February 9, 2010:
Here's a scary story. Recently, a group of Belgian anti-military activists sought to protest the storage of a dozen or so American nuclear weapons stored at a local air base. So the activists decided to enter the sprawling air base and write some slogans on the concrete buildings where the bombs were stored. They had to climb a fence, and then approach the nuclear weapons storage building from a direction that known to be infrequently patrolled.
Base security eventually noticed the presence of the activists and made arrests, using their unloaded (for safety reasons) weapons. The officers in charge of security later complained that they didn't have enough people to prevent such unauthorized visits on the 450 hectare (1100 acre) base. The weapons are still stored there for treaty (the START agreements) reasons (as a bargaining chip in future disarmament negotiations.)
Most European nations treat their armed forces as a jobs program, and keeping people employed is more important than readiness or accomplishing any military task. Belgium has 47,000 personnel in its armed forces, and spends about $108,000 on each of them per year. Since the end of the Cold War 19 years ago, the main activity of the forces was to shed a lot of the expensive weapons, and training, needed to confront the Soviet invasion that never came. With the Soviet threat gone, and the Islamic terrorists seen as a pale substitute, even base security became less strict.
It's not much better next door in France. Two years ago, military readiness documents were leaked to the media, revealing what a lot of people in the military already knew. That is, the French armed forces was largely a hollow shell. Most of the money went to the payroll and procurement, and not enough to maintenance. As a result, half the armored vehicles, and over half the aircraft, were not fit for service. Spare parts, and maintenance personnel were in short supply. This can be most easily seen by comparing how much is spent each year per person in the military. In the United States, it's $350,000. In Britain (which also has maintenance problems), it's $194,000, while in France it was $84,000.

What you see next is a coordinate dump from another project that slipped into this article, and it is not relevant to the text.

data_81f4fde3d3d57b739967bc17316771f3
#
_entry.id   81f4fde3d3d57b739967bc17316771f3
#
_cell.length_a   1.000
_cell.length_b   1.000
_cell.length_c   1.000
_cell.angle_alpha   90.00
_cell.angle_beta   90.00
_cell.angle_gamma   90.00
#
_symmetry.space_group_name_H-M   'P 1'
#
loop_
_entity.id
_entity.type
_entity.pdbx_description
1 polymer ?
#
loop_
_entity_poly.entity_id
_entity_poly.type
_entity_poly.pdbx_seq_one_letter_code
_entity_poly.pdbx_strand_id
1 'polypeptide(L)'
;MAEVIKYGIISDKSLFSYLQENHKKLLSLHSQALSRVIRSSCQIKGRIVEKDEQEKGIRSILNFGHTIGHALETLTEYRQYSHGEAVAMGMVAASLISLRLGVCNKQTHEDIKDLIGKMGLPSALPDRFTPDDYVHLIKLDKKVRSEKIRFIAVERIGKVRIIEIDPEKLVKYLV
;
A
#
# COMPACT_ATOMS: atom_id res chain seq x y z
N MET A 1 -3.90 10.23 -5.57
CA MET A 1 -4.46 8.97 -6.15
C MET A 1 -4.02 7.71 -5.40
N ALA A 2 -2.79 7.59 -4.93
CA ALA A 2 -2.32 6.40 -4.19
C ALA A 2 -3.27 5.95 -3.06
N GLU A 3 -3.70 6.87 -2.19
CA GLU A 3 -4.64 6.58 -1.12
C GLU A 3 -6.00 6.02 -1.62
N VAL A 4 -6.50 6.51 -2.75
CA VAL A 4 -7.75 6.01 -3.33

The money goes mainly for show. Lots of troops, with modern weapons that look good, but break down if you try and use them. The leaked French report listed numerous breakdowns during operations against Somali pirates. It was only the skill of the troops, and luck, that prevented this from turning into a disaster. France has since tried to restore some military capabilities, but in Belgium, there's no such incentive. Aside from some peacekeeping missions, Belgian forces have a hard time just keeping political activists from sneaking onto their bases.